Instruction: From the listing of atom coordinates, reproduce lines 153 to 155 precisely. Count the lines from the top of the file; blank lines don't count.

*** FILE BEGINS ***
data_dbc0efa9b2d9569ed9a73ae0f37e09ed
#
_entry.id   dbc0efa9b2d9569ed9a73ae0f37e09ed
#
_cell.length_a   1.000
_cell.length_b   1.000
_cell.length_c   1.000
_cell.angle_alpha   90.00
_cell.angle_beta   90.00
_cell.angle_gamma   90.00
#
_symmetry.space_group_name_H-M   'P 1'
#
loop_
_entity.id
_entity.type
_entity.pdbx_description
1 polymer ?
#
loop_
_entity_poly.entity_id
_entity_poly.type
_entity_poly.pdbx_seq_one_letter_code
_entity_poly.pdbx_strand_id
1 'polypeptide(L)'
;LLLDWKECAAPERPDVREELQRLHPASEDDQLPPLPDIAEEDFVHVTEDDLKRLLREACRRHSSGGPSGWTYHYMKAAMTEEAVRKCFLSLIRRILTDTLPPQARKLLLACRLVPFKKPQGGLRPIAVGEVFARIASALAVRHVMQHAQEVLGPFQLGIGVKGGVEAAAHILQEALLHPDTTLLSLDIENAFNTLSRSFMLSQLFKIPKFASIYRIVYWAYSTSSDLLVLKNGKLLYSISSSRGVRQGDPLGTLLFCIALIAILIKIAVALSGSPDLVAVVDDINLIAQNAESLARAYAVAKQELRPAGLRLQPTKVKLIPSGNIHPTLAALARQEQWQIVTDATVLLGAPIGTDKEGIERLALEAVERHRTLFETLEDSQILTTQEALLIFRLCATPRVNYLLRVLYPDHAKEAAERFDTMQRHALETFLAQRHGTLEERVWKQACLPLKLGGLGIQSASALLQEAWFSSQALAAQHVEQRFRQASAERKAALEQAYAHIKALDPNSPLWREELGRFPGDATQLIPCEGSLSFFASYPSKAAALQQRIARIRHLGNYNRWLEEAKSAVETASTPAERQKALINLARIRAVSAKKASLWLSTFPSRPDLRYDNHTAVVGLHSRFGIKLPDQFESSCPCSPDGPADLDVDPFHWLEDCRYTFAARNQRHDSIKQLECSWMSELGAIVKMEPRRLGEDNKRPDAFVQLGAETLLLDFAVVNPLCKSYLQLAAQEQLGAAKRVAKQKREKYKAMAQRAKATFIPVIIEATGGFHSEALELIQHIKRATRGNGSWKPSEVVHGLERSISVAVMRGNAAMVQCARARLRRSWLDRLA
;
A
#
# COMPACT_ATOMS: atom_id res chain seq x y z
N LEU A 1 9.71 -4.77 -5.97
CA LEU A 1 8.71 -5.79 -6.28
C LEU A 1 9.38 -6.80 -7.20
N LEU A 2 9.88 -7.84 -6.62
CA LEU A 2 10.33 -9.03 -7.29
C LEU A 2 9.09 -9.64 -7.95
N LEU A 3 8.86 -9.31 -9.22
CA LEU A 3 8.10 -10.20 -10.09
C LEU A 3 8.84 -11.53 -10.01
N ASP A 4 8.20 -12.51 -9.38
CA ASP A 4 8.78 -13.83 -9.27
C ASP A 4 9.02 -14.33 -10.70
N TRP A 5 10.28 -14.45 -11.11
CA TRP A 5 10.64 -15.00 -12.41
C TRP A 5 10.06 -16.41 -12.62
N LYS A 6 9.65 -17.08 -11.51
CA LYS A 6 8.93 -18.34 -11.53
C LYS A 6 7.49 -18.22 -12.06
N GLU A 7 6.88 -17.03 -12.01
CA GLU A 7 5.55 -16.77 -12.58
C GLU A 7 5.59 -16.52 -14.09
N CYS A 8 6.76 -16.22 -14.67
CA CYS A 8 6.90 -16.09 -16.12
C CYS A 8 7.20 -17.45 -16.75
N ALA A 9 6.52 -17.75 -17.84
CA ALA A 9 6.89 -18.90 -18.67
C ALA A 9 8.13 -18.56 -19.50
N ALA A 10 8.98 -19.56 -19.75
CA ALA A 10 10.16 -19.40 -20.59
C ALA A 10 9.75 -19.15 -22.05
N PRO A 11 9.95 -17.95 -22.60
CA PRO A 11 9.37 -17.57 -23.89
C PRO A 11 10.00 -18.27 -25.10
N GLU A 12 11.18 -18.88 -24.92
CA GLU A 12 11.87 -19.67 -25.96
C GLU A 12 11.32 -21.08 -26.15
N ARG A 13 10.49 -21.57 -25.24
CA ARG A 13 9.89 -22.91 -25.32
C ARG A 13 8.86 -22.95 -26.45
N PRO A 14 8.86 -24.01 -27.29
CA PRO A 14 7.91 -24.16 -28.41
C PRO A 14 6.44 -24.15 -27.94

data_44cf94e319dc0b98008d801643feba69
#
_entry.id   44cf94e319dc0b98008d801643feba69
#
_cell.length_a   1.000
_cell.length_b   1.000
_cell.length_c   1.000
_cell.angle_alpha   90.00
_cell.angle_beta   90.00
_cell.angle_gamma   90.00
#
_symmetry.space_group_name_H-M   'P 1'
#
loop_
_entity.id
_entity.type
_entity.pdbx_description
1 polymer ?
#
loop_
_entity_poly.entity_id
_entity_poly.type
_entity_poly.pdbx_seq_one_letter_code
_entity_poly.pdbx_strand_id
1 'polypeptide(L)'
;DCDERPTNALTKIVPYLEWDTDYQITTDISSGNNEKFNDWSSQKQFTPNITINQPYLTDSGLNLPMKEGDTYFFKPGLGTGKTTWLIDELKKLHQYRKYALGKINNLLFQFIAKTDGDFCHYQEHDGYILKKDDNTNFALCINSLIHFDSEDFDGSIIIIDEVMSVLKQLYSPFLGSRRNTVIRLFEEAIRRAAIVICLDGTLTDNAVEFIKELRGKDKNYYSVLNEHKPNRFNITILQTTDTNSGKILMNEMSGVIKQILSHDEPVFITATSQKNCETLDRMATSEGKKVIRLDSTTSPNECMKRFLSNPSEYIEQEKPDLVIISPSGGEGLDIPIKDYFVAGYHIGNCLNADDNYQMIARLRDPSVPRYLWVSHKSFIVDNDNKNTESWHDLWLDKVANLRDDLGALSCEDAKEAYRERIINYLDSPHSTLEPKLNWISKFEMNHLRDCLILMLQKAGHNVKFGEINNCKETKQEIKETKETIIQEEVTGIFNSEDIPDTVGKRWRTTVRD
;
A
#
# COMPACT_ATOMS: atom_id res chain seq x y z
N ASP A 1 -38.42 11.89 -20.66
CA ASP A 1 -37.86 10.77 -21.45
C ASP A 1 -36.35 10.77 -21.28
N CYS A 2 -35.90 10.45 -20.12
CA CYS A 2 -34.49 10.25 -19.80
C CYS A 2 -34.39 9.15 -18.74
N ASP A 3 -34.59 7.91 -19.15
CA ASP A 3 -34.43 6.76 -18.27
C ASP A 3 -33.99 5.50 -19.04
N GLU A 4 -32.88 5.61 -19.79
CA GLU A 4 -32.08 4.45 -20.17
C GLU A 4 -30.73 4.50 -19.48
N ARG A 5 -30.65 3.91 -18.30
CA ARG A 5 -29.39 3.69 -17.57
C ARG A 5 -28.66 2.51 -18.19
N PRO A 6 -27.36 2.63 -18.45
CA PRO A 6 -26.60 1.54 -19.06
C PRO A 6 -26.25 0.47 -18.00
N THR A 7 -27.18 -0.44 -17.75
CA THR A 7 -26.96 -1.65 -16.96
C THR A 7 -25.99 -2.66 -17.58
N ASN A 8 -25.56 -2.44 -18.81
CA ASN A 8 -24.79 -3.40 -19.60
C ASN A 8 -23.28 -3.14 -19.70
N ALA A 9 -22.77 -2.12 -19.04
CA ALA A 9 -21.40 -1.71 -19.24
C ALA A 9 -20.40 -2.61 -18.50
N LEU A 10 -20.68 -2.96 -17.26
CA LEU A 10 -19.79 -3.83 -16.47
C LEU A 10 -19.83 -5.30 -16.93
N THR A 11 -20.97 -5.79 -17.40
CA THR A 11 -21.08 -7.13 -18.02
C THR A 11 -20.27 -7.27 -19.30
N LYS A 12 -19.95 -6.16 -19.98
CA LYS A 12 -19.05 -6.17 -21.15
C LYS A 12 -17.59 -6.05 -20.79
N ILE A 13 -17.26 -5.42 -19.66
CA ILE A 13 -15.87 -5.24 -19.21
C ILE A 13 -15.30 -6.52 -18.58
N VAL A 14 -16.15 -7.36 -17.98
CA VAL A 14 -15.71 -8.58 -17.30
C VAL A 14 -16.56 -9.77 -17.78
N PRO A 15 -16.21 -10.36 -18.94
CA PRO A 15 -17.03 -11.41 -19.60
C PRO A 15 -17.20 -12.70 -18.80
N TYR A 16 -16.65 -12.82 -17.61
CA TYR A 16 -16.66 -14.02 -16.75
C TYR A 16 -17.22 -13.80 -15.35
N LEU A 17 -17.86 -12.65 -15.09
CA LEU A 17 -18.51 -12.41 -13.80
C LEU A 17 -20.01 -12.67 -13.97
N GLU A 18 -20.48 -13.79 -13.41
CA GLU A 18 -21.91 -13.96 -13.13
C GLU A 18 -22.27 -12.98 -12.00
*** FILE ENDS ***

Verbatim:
C LEU A 17 -20.01 -12.67 -13.97
N GLU A 18 -20.48 -13.79 -13.41
CA GLU A 18 -21.91 -13.96 -13.13